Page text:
Economic uncertainty over the past few years has permanently changed our supermarket shopping habits, to the point that hunting for bargains and generally being more thrifty have become mainstays of good household management. Whereas previously, consumers were less price sensitive, wary of ‘foreign’ discounters and preferred to shop for brands they knew at the Big Four supermarkets, levels of loyalty are now in decline. Nielsen reported this year that sales via Aldi and Lidl now account for over 10% of the UK’s total expenditure and with engaging social media campaigns like #Lidlsurprises, it’s easy to see why.
Lower prices aside, consumers have also become much more impressed with the quality of supermarket own brands and they now account for over 54% of sales. In 2014, 60% of shoppers said they believed own-label brands were just as appealing as branded alternatives, which is double the level reported within the same survey in 2010, just 4 years earlier. These trends, together with the difficult economic environment, have helped pave the way for the recent successes enjoyed by discounters – who until recently have almost exclusively offered own brand items – and their increasing market share is set to continue. As Planet Retail forecast earlier this year, “the Big Four are in for another few turbulent years”.
At the same time as demand for own label goods has increased, so too has the pressure placed on manufacturers of own label products into the UK’s big 4 supermarkets. A direct result of more intense competition caused by the success of discounters like Aldi and Lidl, this has resulted in a number of inevitable modifications to supply chain processes.
For example, falling sales has forced mainstream supermarkets to carry less stock and a smaller variety of items. This has meant distribution partners and the manufacturers who supply them need to be more efficient at handling a larger number of smaller orders more frequently. In turn, this change poses another challenge, because how can the manufacturer and logistics provider afford to make these more frequent deliveries? Without reviewing ways to improve the process itself, it essentially means higher materials handling costs and potentially lower profit levels. In response, manufacturers have had to rely more heavily on technology to automate as many processes as possible, ensure improved accuracy and productivity and reduce errors.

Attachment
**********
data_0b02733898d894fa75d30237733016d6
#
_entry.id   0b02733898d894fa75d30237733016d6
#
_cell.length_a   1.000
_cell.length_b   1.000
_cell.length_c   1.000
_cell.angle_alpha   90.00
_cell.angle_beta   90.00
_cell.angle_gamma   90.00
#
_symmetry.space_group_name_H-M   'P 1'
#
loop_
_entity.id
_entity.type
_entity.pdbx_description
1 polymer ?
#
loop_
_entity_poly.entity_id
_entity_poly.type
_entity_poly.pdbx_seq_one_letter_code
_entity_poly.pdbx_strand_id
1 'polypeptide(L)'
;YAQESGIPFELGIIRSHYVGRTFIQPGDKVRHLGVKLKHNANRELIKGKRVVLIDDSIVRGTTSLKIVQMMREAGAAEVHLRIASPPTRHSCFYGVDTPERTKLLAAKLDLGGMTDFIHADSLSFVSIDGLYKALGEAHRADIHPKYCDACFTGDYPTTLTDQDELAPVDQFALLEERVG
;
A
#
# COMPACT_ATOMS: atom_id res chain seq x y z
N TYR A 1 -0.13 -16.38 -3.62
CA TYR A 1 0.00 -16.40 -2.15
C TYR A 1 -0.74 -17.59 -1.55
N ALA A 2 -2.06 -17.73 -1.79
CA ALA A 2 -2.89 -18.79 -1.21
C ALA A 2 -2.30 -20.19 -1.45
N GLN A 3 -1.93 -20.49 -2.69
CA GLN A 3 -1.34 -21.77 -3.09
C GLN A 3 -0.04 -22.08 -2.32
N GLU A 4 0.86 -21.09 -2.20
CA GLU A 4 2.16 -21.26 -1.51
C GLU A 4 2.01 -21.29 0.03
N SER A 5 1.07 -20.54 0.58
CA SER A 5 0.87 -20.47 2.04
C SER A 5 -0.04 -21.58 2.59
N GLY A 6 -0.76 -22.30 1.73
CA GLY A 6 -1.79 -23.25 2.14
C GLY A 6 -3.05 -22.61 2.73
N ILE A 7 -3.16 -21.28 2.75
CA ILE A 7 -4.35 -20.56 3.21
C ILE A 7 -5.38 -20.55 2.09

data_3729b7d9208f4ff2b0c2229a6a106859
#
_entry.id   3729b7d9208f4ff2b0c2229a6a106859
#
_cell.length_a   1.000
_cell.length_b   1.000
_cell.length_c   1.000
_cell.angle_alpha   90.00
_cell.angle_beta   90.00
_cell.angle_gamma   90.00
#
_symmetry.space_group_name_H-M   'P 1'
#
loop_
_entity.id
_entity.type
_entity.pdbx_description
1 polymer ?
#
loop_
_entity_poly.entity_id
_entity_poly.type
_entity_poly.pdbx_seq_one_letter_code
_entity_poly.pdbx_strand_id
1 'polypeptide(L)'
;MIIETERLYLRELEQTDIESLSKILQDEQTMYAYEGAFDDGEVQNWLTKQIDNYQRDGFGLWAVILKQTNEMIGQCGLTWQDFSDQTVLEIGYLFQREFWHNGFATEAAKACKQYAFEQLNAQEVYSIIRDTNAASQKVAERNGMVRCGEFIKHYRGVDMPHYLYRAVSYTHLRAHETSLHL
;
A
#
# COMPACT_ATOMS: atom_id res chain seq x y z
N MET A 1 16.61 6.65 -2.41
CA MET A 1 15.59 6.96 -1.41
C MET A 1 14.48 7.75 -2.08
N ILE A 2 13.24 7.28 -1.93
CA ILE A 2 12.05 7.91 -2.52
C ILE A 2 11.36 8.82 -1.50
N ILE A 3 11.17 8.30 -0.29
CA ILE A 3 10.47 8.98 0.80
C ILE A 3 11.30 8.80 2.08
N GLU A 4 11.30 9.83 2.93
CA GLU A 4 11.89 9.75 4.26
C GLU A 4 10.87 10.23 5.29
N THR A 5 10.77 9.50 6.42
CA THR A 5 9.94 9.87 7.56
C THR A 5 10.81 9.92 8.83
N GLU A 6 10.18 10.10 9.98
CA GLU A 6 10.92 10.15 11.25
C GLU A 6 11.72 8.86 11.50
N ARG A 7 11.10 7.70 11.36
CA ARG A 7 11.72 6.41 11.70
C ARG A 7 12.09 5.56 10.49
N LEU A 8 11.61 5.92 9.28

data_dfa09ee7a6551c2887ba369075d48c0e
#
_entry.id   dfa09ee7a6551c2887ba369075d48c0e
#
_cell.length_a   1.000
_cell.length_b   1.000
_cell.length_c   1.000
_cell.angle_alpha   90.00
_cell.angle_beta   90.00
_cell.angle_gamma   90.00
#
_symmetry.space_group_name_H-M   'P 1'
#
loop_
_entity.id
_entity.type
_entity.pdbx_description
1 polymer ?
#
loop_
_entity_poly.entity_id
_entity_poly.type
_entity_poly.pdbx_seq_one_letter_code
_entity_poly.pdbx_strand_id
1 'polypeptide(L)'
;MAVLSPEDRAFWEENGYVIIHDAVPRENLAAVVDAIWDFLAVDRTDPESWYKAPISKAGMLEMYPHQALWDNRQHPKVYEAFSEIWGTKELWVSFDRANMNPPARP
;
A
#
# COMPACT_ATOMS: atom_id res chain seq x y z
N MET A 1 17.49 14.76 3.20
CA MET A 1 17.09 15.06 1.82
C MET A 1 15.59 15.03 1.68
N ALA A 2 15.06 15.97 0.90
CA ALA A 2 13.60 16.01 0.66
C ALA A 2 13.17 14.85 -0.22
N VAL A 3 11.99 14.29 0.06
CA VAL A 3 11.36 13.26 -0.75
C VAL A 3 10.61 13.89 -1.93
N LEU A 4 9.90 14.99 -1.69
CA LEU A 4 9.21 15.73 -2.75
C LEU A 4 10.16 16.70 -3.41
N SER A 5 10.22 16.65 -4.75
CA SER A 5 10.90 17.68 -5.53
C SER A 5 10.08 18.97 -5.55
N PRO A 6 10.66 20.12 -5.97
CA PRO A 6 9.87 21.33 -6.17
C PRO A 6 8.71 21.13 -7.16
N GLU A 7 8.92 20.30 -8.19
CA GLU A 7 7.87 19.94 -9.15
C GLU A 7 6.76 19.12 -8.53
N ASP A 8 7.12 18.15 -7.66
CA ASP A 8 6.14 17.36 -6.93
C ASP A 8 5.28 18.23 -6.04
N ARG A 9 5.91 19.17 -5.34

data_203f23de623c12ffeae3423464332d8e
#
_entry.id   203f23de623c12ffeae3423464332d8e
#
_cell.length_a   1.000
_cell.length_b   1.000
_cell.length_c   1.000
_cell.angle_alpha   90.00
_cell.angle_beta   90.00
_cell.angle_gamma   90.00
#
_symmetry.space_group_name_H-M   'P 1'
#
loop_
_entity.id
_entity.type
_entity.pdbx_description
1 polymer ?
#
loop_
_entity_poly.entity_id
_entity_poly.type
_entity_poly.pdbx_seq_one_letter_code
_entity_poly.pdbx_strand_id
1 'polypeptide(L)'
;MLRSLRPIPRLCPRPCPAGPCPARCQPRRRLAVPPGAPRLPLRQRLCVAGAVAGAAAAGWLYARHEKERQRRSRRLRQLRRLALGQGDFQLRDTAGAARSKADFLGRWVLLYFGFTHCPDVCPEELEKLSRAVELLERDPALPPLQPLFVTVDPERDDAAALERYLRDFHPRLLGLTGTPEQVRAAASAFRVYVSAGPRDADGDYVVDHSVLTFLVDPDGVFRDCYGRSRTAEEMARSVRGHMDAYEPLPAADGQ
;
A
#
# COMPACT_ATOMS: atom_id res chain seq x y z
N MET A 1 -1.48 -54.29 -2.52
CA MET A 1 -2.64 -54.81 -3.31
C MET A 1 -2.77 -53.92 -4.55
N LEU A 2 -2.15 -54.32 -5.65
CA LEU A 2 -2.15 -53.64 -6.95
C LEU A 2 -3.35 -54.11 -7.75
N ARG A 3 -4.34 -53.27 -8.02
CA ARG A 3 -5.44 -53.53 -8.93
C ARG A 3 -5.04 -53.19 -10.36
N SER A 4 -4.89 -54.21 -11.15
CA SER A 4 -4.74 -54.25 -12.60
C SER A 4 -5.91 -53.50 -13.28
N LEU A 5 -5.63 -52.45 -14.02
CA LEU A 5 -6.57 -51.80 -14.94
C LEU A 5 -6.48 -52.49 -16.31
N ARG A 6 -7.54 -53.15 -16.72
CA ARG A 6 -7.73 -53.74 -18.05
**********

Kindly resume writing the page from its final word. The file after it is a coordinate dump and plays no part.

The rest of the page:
When responding to these extreme price sensitivity pressures, retailers have increased the pressure placed on their own label suppliers and there are now almost always supply chain improvement initiatives ongoing to strip out margins and improve quality. Quality auditing is also growing in frequency and manufacturers are required to provide automated checks for HACCP compliance, monitor for possible contamination and verify ingredient quality. By automating these processes, documentation requests can be fulfilled by manufacturers immediately and the overall logistics process efficiency can be improved. For example, Indigo has been working with a leading food manufacturer supplying supermarkets with own label products, to introduce automated QA data capture in response to new legislation. Their investment has had a very significant impact, by improving the efficiency of receiving processes and cutting response times to retailer audits.
Whilst the big 4 supermarkets continue to adapt their business models to compete with the likes of Aldi and Lidl, discounters too are revising their offerings and starting to offer branded goods, albeit at a sometimes hefty discount.
Some experts suggest this strategy U-turn could mean discounters ultimately become victims of their own success. Even though they started out nimbly with a sparse product range, the growing variety of products available and the cost of running their stores, is beginning to increase.
Added to this, the discounters’ recently acquired customers have higher expectations and demands. With footfall moving in the direction they want, it is time to increase their product range and provide less shelf space per product to accommodate the greater range – or shoppers could return to their supermarket stalwarts. The net result could become too much of a strain for their otherwise very simple business models.
Longer term the ‘can’t beat ‘em, join ‘em’ mentality shown by the traditional supermarkets may not be enough to protect their eroding market shares. They will need to differentiate in ways that discounters cannot.
The next few years will be very interesting for observers, and the general ‘thift trend’ away from big ticket brands to value, means consumers will be buying more own branded goods. Whether it is traditional supermarkets or the discounters that are selling them, it’s a great opportunity for the private label; producers to capitalise upon, provided they have the technology and processes in place to sustain a decent profit margin.
About the author:?Mark Wilkinson is a supply chain consultant at Indigo Software. He specializes in advising food and beverage manufacturers on how to improve warehouse and supply chain efficiency.